The First Purge review: More of an edge than its predecessors

Race, violence and inequality in contemporary America are tackled in this gruesomely entertaining horror prequel

Geoffrey Macnab
Wednesday 04 July 2018 10:37 BST
The First Purge- trailer

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Louise Thomas

Louise Thomas


Dir: Gerard McMurray, 97 mins, starring Marisa Tomei, Melonie Diaz, Lex Scott Davis, Luna Lauren Velez, Patch Darragh, Y'lan Noel

“Who are you angry at?” potential participants in the very first “Purge night,” to be held on Staten Island, are asked early on in this gruesomely entertaining horror prequel. “Everyone and everything,” they reply. They’re offered $5,000 and the chance to vent their anger against the world by robbing, raping and killing with impunity over the 12 continuous hours in which the purge is held.

Through this experiment, the right-wing New Founding Fathers of America (NFFA) are trying to demonise the underclass. US society is falling apart anyway. Unemployment is rising; there’s an opioid epidemic and the economy is in free fall.

Like most Jason Blum produced pictures, The First Purge – the fourth in a series which began with 2013's The Purge – is very slickly made. Its political subtext is also obvious. Early on, the filmmakers appear to be diving headfirst into ongoing debates about race, violence and inequality in contemporary America.

If the violence isn’t up to scratch and citizens left to their own devices decide to throw parties instead of killing one another, the NFFA will send in mercenaries and white supremacist Ku Klux Klan types to get the blood flowing.

The film’s satirical force is blunted, though, by the fact that it takes as much pleasure in the mayhem as those evil NFFA politicians. Director Gerard McMurray, working from a screenplay by series founder, James DeMonaco, clearly relishes showing the killers running amok.

The most memorable of the many maniacs on display is Skeletor (Rotimi Paul), a drug-crazed maniac who looks as if he has stumbled out of a voodoo scene in Live And Let Die; who hides razors under his tongue and who feels delirious rapture every time he slashes or stabs someone. Plenty of other would-be lawbreakers are on the prowl too.

These range from cackling old ladies with shopping trolleys full of exploding dolls and teddy bears to young delinquents who want to smash up cash machines or go joy riding. Their antics are shown on TV screens across America in real time.

A blonde-haired Marisa Tomei plays Dr May Updale, the earnest scientist overseeing the “purge” and trying to make sense of the behaviour of those cooped up on State Island as glorified lab rats. Updale notices that the lawbreakers tend to wear masks, although whether they do this for ritualistic reasons or to hide their faces isn’t something she has time to work out.

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She’s no match for the politicians who bend the experiment for their own purposes. They need death and carnage to justify staging the purge.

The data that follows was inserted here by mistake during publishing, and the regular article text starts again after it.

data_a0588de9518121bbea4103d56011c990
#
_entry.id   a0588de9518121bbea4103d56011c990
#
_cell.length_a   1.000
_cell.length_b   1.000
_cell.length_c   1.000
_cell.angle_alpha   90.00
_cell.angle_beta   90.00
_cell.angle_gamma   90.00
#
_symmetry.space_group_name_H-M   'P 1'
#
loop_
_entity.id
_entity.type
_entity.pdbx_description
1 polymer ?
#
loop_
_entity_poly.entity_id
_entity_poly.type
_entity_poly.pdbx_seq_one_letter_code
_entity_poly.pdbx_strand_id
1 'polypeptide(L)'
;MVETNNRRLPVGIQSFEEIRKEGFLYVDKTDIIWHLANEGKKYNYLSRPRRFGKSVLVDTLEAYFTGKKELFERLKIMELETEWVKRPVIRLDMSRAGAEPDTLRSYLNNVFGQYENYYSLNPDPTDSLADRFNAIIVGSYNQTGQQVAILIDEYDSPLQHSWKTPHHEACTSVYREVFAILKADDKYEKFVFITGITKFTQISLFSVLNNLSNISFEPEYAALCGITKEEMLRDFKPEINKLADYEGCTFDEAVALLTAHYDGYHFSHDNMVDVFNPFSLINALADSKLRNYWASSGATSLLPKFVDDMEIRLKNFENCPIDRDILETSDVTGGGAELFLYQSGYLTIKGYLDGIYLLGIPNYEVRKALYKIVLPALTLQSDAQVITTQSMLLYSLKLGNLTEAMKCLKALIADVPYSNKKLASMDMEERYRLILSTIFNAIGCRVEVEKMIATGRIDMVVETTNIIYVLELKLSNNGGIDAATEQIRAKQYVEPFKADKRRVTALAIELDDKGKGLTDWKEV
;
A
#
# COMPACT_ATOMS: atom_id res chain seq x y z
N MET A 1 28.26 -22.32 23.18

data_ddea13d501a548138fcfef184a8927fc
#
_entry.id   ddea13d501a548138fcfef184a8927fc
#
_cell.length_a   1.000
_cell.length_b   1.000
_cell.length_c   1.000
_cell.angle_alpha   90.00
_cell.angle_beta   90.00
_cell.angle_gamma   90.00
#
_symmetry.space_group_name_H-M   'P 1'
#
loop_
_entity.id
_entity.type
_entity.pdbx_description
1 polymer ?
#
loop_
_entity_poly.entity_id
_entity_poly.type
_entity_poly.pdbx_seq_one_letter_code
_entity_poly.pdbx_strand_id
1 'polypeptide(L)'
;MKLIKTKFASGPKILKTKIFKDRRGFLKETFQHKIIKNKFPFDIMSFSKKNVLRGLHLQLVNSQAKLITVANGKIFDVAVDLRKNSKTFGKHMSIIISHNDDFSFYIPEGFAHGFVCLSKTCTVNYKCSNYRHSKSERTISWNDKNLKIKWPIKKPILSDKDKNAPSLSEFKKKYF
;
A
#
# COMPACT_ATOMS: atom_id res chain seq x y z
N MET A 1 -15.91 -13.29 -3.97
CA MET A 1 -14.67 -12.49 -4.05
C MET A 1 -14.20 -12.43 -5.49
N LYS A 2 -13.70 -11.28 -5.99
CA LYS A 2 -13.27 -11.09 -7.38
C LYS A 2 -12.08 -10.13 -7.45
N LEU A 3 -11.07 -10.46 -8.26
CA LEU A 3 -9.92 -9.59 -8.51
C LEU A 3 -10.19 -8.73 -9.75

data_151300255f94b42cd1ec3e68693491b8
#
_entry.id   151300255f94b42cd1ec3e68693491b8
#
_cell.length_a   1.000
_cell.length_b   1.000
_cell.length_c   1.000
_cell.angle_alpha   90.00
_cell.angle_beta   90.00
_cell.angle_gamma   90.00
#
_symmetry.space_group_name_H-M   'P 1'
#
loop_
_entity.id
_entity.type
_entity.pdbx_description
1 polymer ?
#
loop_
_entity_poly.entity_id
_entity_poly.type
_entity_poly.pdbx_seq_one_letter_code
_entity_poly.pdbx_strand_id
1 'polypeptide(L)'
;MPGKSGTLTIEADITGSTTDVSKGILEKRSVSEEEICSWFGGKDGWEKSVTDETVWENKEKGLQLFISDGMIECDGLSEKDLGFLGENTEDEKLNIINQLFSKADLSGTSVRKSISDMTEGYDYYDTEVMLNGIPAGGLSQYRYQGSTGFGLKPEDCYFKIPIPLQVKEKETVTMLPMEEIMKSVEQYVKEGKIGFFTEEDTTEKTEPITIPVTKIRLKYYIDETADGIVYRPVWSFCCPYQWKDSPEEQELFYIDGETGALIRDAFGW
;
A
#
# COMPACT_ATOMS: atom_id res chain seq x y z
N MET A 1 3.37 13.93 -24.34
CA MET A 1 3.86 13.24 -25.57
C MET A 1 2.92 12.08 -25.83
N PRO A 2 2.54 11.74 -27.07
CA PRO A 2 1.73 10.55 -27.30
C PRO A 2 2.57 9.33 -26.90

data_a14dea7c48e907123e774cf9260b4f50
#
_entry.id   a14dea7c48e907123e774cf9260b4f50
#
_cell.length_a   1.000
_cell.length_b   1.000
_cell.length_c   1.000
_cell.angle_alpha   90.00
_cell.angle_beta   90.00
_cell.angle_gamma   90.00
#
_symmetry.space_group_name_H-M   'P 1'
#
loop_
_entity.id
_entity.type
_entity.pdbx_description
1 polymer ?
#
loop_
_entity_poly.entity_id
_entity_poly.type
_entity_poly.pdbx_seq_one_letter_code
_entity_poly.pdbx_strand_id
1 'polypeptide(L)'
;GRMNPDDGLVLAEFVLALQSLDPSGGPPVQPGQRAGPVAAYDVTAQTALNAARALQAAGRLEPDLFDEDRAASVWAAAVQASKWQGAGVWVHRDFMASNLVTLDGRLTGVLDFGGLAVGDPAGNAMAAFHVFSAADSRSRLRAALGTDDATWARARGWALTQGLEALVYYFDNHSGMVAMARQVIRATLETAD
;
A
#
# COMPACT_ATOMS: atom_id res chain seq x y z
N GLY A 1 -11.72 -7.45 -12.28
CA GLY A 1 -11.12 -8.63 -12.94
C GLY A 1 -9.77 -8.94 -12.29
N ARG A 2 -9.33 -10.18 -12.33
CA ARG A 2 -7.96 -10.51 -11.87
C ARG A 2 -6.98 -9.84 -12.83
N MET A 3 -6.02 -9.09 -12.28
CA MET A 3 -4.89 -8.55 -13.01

The film’s unlikely hero is Dimitri (Y'lan Noel), the local drug baron. During Purge night, his intention is to survive and to ensure that his criminal network stays intact. However, he quickly realises that the NFFA is waging a covert war against the poor and dispossessed. A little improbably, this swaggering, death-defying, bling-wearing, gun-toting figure is transformed into a Robin Hood-type hero.

His former girlfriend, Nya (Lex Scott Davis), is one of the community leaders, helping Staten islanders into the church in the mistaken belief they will be safe there. Nya’s younger brother, Isaiah (Jovian Wade), is being drawn into the gang world and sees Purge night as a chance to prove himself as a warrior.

The action culminates with a stand-off in the high rise building where Nya and Isaiah live. By this point, the film has turned into a contemporary western, a little like John Carpenter’s Assault On Precinct 13 (which was inspired by John Wayne movie, Rio Bravo).

It’s a measure of changing standards at the British Board of Film Classification that a film as violent as this is classified as a 15 rather than an 18. “Shootings and stabbings result in large sprays of blood and some bloody aftermath detail,” the BBFC cheerily warns viewers on its website of the many splattering scenes in which characters are shot at point-blank range.

Parts of the film are horribly derivative. The car crashes, stand-offs between drug dealers and their treacherous lieutenants and all those scenes of law-abiding citizens hiding in darkened cellars or fleeing through streets that have turned into war zones are familiar from countless other exploitation pictures.

However, like other recent Jason Blum productions (most notably Get Out), the film addresses contemporary social tensions in a sly and provocative fashion; we hear that the NFFA are in alliance with the National Rifle Association (NRA). The battle lines here are drawn across race and class lines.

Of course, the filmmakers are more interested in delivering thrills than in preaching from the soapbox. The analysis here of political unrest is very superficial. The only questions that matter once Purge night is underway is what the heroes have to do to survive.

There is no time for debating income inequality and bad housing when you’re working out whether it is best to shoot heavily armed vigilantes in the legs or how to use mirrors to catch a glimpse of your assailants in the adjoining room.

The First Purge is still ultimately an old-fashioned B picture but it has more of an edge than its predecessors. When the series started, its premise seemed far-fetched in the extreme. Five years on, the most disturbing aspect of the films is that the world they depict is no longer so far beyond the scope of our imaginations.

'The First Purge' is in UK cinemas now

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